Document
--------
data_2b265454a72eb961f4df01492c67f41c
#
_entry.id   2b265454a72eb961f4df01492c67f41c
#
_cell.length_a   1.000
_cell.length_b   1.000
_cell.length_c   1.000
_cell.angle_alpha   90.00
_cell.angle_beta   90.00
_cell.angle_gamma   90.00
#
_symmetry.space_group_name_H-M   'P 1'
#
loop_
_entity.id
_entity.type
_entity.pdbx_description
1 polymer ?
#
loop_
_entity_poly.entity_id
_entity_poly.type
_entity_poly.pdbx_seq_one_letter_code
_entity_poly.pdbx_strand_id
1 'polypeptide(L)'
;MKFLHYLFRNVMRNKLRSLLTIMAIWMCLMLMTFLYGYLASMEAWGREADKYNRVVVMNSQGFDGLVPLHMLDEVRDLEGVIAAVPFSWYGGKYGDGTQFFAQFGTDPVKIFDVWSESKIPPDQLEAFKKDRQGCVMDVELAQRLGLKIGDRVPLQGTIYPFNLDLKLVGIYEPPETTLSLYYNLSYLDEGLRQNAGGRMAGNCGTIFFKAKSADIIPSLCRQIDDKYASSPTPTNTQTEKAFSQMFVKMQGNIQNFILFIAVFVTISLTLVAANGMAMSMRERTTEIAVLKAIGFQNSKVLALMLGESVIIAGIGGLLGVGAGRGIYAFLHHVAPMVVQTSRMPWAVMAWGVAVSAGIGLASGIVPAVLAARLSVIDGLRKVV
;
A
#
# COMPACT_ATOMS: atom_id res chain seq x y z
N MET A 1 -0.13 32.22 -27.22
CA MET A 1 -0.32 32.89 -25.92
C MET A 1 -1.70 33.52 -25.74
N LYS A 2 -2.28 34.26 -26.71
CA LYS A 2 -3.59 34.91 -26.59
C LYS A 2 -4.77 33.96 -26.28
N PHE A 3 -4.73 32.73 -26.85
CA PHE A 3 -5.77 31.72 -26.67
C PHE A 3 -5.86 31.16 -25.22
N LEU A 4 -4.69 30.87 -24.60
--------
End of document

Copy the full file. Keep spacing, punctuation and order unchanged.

data_2b265454a72eb961f4df01492c67f41c
#
_entry.id   2b265454a72eb961f4df01492c67f41c
#
_cell.length_a   1.000
_cell.length_b   1.000
_cell.length_c   1.000
_cell.angle_alpha   90.00
_cell.angle_beta   90.00
_cell.angle_gamma   90.00
#
_symmetry.space_group_name_H-M   'P 1'
#
loop_
_entity.id
_entity.type
_entity.pdbx_description
1 polymer ?
#
loop_
_entity_poly.entity_id
_entity_poly.type
_entity_poly.pdbx_seq_one_letter_code
_entity_poly.pdbx_strand_id
1 'polypeptide(L)'
;MKFLHYLFRNVMRNKLRSLLTIMAIWMCLMLMTFLYGYLASMEAWGREADKYNRVVVMNSQGFDGLVPLHMLDEVRDLEGVIAAVPFSWYGGKYGDGTQFFAQFGTDPVKIFDVWSESKIPPDQLEAFKKDRQGCVMDVELAQRLGLKIGDRVPLQGTIYPFNLDLKLVGIYEPPETTLSLYYNLSYLDEGLRQNAGGRMAGNCGTIFFKAKSADIIPSLCRQIDDKYASSPTPTNTQTEKAFSQMFVKMQGNIQNFILFIAVFVTISLTLVAANGMAMSMRERTTEIAVLKAIGFQNSKVLALMLGESVIIAGIGGLLGVGAGRGIYAFLHHVAPMVVQTSRMPWAVMAWGVAVSAGIGLASGIVPAVLAARLSVIDGLRKVV
;
A
#
# COMPACT_ATOMS: atom_id res chain seq x y z
N MET A 1 -0.13 32.22 -27.22
CA MET A 1 -0.32 32.89 -25.92
C MET A 1 -1.70 33.52 -25.74
N LYS A 2 -2.28 34.26 -26.71
CA LYS A 2 -3.59 34.91 -26.59
C LYS A 2 -4.77 33.96 -26.28
N PHE A 3 -4.73 32.73 -26.85
CA PHE A 3 -5.77 31.72 -26.67
C PHE A 3 -5.86 31.16 -25.22
N LEU A 4 -4.69 30.87 -24.60